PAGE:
The 2022 World Cup has officially kicked off with matches to start on Nov. 20. The event will be hosted by Qatar, a country that counts the majority of its population as Muslim.
A major sponsor of the World Cup could be left with a big decision days before the event with its key product now banned inside stadiums.
What Happened: The 2022 World Cup matches will be in eight stadiums that will not sell alcoholic beverages during the 2022 World Cup.
“Following discussions between host country authorities and FIFA, a decision has been made to focus the sale of alcoholic beverages on the FIFA Fan Festival, other fan destinations and licensed venues, removing sales points of beer from Qatar’s FIFA World Cup 2022 stadium perimeters,” FIFA said in a statement.
FIFA, the governing body of world soccer and the World Cup, said the new ruling would have no impact on the non-alcoholic beer brand Bud Zero, which will be available for sale inside the World Cup stadiums.
“The tournament organizers appreciate AB InBev’s understanding and continuous support to our joint commitment to cater for everyone during the FIFA World Cup Qatar 2022.”
Anheuser-Busch InBev SA BUD is a leading sponsor of the 2022 World Cup and will now see its key product not available for sale or consumption during the global event that happens every four years.
“As partners of FIFA for over three decades, we look forward to our activations of FIFA World Cup campaigns around the world to celebrate football with our consumers,” an AB InBev spokesperson told Benzinga. “Some of the planned stadium activations cannot move forward due to circumstances beyond our control.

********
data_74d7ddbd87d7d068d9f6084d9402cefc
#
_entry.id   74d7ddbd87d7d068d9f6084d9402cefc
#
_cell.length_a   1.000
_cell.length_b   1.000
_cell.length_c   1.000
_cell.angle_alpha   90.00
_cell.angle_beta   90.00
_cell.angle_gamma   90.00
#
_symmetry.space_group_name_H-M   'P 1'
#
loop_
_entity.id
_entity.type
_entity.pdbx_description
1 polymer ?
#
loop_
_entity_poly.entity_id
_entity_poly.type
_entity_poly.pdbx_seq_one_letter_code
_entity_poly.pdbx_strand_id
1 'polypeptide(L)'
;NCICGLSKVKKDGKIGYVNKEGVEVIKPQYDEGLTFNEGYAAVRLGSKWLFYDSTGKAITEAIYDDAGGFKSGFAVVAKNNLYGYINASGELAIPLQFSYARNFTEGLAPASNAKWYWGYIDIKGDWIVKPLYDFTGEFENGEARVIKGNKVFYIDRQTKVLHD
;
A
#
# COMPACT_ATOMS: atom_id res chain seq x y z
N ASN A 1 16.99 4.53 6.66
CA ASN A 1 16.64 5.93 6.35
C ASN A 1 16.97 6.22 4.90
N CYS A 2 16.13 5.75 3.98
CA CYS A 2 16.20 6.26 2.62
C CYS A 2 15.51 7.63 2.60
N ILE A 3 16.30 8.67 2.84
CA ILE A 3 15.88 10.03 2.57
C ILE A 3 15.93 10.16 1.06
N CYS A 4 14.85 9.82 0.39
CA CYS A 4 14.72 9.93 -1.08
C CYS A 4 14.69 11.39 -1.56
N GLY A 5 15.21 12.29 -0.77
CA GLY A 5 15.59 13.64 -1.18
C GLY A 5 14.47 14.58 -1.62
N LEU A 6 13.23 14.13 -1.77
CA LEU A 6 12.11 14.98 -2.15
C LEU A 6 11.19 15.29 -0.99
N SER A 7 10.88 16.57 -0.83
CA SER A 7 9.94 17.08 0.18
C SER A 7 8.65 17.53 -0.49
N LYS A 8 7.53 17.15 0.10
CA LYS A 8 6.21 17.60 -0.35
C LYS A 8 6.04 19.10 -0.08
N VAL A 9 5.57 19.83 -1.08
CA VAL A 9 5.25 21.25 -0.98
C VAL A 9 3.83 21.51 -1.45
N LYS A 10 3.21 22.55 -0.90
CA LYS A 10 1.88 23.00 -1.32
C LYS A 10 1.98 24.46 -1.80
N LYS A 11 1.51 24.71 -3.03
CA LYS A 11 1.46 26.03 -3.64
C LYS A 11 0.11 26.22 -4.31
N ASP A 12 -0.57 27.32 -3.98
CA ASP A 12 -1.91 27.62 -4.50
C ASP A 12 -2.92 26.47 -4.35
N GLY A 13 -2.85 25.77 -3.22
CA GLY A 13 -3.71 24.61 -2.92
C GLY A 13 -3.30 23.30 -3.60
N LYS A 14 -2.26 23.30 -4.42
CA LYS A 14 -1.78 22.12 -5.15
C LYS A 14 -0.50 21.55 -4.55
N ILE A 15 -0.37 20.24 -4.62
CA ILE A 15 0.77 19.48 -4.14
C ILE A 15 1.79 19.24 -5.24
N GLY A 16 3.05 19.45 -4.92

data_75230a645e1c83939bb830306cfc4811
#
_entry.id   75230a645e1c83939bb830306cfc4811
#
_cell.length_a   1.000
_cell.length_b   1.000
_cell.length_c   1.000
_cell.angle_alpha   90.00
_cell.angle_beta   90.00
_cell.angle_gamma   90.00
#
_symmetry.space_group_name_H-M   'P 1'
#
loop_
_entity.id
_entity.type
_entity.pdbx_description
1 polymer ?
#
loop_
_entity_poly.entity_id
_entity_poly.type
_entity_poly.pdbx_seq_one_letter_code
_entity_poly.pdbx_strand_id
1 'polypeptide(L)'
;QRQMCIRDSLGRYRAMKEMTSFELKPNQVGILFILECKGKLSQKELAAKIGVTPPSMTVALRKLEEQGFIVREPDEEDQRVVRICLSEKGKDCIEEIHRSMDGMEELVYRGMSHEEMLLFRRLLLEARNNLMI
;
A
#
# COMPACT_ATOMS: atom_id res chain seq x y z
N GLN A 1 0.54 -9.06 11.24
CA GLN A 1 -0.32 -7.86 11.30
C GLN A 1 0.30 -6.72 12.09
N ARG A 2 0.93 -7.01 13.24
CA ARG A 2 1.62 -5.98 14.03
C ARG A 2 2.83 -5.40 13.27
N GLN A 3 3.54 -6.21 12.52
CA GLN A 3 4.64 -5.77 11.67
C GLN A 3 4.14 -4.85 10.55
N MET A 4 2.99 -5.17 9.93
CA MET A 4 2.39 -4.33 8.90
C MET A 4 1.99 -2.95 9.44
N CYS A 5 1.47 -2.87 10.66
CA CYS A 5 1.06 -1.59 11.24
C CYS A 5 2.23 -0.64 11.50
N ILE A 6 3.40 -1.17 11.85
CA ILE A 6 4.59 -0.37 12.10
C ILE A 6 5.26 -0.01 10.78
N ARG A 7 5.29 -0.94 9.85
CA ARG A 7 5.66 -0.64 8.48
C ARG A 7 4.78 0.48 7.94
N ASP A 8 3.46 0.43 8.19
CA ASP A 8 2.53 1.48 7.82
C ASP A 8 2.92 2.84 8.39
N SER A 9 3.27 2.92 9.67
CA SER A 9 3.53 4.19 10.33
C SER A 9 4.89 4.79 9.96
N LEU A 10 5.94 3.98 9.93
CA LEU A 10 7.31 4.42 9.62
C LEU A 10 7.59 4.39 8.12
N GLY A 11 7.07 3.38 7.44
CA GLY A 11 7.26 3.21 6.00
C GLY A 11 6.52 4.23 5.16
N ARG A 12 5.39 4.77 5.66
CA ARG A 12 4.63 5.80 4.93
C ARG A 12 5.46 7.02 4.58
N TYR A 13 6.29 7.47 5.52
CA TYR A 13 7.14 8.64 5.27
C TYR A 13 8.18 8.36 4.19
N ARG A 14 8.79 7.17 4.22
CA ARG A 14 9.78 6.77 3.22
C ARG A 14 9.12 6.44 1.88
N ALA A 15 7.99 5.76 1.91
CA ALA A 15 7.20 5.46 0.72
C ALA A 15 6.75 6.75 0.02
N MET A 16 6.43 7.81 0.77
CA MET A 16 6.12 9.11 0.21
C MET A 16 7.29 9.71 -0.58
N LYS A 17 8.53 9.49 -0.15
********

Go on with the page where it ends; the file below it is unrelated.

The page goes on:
Budweiser tweeted about the news on Friday with a potential dig at FIFA. The tweet seen below was later deleted.
Why It’s Important: Anheuser-Busch InBev paid an estimated $75 million for the current World Cup cycle and now sees its key product unavailable for sale at the event. This could lead to a strong backlash from the beverage giant and potential attempts to change the terms of the deal.
FIFA could face the risk of upsetting one of its major sponsors just days before the event begins, a move that could backfire for future events as well.
Many Middle Eastern countries ban the sale of alcoholic beverages as part of the Muslim faith. Qatar does not ban the outright sale of alcohol, instead choosing to have strict control over it with only sales allowed in hotels and restaurants.
FIFA has faced strong objections for selecting Qatar as the host country with concerns for migrant workers, the rights of LGBTQ+ visitors, bribery, corruption and the extreme heat, which pushed the tournament from its usual summer months to November.
The New York Times reported FIFA was able to push Brazil to allow the sale of beer inside stadiums when it hosted the World Cup.
Anheuser-Busch is now left with the decision of if paying $75 million is worth it for the media exposure and name branding at the stadium but not the sale of its key product.
The U.S. missed out on the 2018 tournament and will play in the 2022 World Cup, which could provide a boost to beer sales in the U.S. during the tournament.
BUD Price Action: Anheuser-Busch InBev shares are up 0.49% to $55.28 on Friday.
Photo: World Cup 2010 by Günther Simmermacher from Pixabay
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